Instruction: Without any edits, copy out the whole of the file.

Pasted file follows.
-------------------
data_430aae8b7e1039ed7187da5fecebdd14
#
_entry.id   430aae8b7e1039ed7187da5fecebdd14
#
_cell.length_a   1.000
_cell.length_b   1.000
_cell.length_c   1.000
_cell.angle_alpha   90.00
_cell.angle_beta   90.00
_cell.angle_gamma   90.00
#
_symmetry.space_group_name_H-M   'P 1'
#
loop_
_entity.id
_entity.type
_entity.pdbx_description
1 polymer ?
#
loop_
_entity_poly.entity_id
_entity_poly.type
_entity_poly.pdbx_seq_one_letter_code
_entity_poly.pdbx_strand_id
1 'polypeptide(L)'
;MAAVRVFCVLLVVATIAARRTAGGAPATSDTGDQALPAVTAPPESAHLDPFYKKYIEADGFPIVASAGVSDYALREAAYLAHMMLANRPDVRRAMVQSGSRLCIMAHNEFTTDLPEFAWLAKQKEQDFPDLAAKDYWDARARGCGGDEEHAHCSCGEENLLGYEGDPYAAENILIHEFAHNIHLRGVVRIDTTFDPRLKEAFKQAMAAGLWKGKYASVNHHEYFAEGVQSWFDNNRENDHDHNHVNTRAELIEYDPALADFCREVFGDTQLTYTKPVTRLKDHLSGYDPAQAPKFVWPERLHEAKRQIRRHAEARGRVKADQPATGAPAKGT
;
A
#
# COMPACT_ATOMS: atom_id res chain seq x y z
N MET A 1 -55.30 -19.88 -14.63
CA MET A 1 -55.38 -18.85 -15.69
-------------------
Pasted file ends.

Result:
data_430aae8b7e1039ed7187da5fecebdd14
#
_entry.id   430aae8b7e1039ed7187da5fecebdd14
#
_cell.length_a   1.000
_cell.length_b   1.000
_cell.length_c   1.000
_cell.angle_alpha   90.00
_cell.angle_beta   90.00
_cell.angle_gamma   90.00
#
_symmetry.space_group_name_H-M   'P 1'
#
loop_
_entity.id
_entity.type
_entity.pdbx_description
1 polymer ?
#
loop_
_entity_poly.entity_id
_entity_poly.type
_entity_poly.pdbx_seq_one_letter_code
_entity_poly.pdbx_strand_id
1 'polypeptide(L)'
;MAAVRVFCVLLVVATIAARRTAGGAPATSDTGDQALPAVTAPPESAHLDPFYKKYIEADGFPIVASAGVSDYALREAAYLAHMMLANRPDVRRAMVQSGSRLCIMAHNEFTTDLPEFAWLAKQKEQDFPDLAAKDYWDARARGCGGDEEHAHCSCGEENLLGYEGDPYAAENILIHEFAHNIHLRGVVRIDTTFDPRLKEAFKQAMAAGLWKGKYASVNHHEYFAEGVQSWFDNNRENDHDHNHVNTRAELIEYDPALADFCREVFGDTQLTYTKPVTRLKDHLSGYDPAQAPKFVWPERLHEAKRQIRRHAEARGRVKADQPATGAPAKGT
;
A
#
# COMPACT_ATOMS: atom_id res chain seq x y z
N MET A 1 -55.30 -19.88 -14.63
CA MET A 1 -55.38 -18.85 -15.69